Nara is home to world-famous ancient temples and shrines, including Todaiji Temple and Kofukuji Temple.Nara Park is a perfect spot to enjoy watching beautiful cherry blossoms in full bloom and feeding friendly wild deer roaming around the peaceful park.Mt. Yoshino is the most popular cherry blossom viewing spot in Nara which boasts about 200 different types of cherry blossoms spreading out across the hillside of the symbolic mountain.

This huge park encompasses a number of ancient ruins, highlighting the past of Matsumae Castle. There are a number of walking paths enticing you for a leisurely stroll from which you can enjoy the cherry blossom trees of the area.

Witnessing the cherry blossoms in Japan is a once-in-a-lifetime travel experience. In this guide, we breakdown when and where the best places celebrate the cherry blossom festival in Japan.

Luckily, because this season has become a worldwide phenomenon, there are cherry blossom forecasts and tracking apps that predict peak dates with very high accuracy. Using these apps, you can get a pretty good idea of when and where you need to be for the best blooms around the country.

I ventured to the nearby cemetery, where a line of cherry trees ascends to the top of a rise. But these trees had already shed their blooms; there were no pink-and-white petals to spy. I remembered two glorious trees on a nearby hillside. I found the hill and the trees, but they were ablaze with burgundy leaves.

I remembered the precise spot where I had been standing, in the middle of the bridge with the sunlight glinting off the canal. I remembered the blossoming branches that had arced over the water on both sides, the breeze that had stirred the boughs, and the faint perfume of the petals that had descended from the sky. A young woman in a white blouse and pink vest smiled behind a street cart selling cherry blossom gelato, and a path-side coffeeshop advertised cherry blossom cheesecake. A trio of schoolgirls in pink and blue kimonos giggled by. And all along the path, dozens of walkers from at least a dozen countries oohed and aahed at the blooms, and Instagram addicts preened as they waited in a queue.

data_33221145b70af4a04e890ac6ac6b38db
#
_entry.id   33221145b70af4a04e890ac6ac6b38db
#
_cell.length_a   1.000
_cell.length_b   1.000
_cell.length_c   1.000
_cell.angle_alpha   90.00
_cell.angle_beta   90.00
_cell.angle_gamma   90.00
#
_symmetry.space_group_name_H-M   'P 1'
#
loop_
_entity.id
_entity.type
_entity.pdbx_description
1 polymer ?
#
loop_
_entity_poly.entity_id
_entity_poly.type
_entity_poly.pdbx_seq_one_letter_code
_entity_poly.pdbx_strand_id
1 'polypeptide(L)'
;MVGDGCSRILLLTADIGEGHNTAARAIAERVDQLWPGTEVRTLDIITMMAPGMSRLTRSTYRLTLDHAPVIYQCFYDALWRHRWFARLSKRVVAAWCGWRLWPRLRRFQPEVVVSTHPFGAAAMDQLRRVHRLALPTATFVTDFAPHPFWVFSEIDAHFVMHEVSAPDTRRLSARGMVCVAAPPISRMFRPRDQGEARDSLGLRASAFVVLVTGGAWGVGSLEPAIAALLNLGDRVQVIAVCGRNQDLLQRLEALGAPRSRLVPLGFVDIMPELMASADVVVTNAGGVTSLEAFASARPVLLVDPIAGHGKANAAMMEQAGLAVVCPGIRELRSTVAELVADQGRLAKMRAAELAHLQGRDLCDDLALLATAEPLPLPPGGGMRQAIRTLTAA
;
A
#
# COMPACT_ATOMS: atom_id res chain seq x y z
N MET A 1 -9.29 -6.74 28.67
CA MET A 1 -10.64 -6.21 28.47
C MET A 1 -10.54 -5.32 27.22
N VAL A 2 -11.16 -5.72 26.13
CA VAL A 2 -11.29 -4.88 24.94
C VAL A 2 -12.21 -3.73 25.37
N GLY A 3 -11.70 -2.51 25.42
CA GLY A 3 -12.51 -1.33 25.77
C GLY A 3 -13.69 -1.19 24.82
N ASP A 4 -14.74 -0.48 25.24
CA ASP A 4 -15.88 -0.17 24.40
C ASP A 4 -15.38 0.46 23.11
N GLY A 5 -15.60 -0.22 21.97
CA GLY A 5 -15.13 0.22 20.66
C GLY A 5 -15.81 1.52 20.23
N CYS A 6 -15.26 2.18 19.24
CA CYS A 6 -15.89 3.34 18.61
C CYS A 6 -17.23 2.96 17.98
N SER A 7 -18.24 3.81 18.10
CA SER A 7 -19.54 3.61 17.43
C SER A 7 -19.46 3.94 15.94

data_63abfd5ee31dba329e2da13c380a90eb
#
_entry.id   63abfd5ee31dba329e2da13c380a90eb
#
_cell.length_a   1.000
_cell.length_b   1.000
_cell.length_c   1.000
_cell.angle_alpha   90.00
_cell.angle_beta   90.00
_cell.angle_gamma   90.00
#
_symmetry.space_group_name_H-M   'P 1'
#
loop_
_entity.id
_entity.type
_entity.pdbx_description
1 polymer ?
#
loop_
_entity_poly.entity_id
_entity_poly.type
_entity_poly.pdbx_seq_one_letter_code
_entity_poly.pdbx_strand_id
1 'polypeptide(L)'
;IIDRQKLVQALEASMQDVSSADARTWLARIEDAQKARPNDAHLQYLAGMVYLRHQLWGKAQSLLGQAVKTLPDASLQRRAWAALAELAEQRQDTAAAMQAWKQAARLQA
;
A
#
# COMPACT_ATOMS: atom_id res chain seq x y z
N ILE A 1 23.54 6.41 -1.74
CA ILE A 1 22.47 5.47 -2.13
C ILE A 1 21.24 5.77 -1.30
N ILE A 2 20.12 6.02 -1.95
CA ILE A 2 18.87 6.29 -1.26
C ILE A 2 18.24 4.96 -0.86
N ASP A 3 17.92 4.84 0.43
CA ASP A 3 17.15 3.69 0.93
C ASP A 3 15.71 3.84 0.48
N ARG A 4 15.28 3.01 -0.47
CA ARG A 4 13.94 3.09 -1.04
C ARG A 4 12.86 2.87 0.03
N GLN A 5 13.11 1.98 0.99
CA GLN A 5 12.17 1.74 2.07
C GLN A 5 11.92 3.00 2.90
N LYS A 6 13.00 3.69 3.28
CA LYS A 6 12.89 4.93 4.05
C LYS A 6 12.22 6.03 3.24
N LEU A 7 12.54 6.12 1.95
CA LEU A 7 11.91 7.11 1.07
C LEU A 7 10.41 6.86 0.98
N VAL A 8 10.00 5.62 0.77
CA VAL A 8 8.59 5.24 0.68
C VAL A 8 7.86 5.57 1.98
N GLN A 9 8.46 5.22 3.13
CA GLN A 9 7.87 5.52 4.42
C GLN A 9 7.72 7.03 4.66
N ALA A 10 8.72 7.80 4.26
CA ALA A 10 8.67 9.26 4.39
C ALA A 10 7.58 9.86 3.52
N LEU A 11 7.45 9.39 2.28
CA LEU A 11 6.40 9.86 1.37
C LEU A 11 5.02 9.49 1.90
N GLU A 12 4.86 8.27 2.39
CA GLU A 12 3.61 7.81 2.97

Thank you, dear Don, for those comforting and inspiring lines. Here, in Tel aviv, we are not blessed with cherry trees. But when quarantine seems unbearable I gaze at the three small pebbles I brought back from the Iya valley and pretend that somewhere, not far away, twelve other hidden rocks complete the scene and this helps bring me inner peace.

Once we arrived at our destination in Nago, we were greeted with a row of trees blooming with cherry blossoms that lined the road to the parking lot. We were also greeted with construction on the road that led further up the hill side to what we presumed to be parking for the castle. Unfortunately, even the walking pathways up the hill were blocked and we were left to meander at the bottom of the hill with only a few sakura to admire near the parking lot.

Christmas trees are probably the first conifers that come to mind, or possibly a scenic pine forest with a needle-strewn floor. The Gotelli Conifer Collection is proof of just how much more is out there: See a stunning seafoam-green atlas cedar that resembles a spiky mop of a weeping willow, a dwarf blue spruce the size and shape of a small boulder, and trees whose needles are icy blue, sunset gold or electric lime green. The contrasts in shape, texture and color are most striking when you can take a step back to compare, so take a moment to pause in an attractive hillside pagoda or at one of the wooden benches along the grassy paths. 041b061a72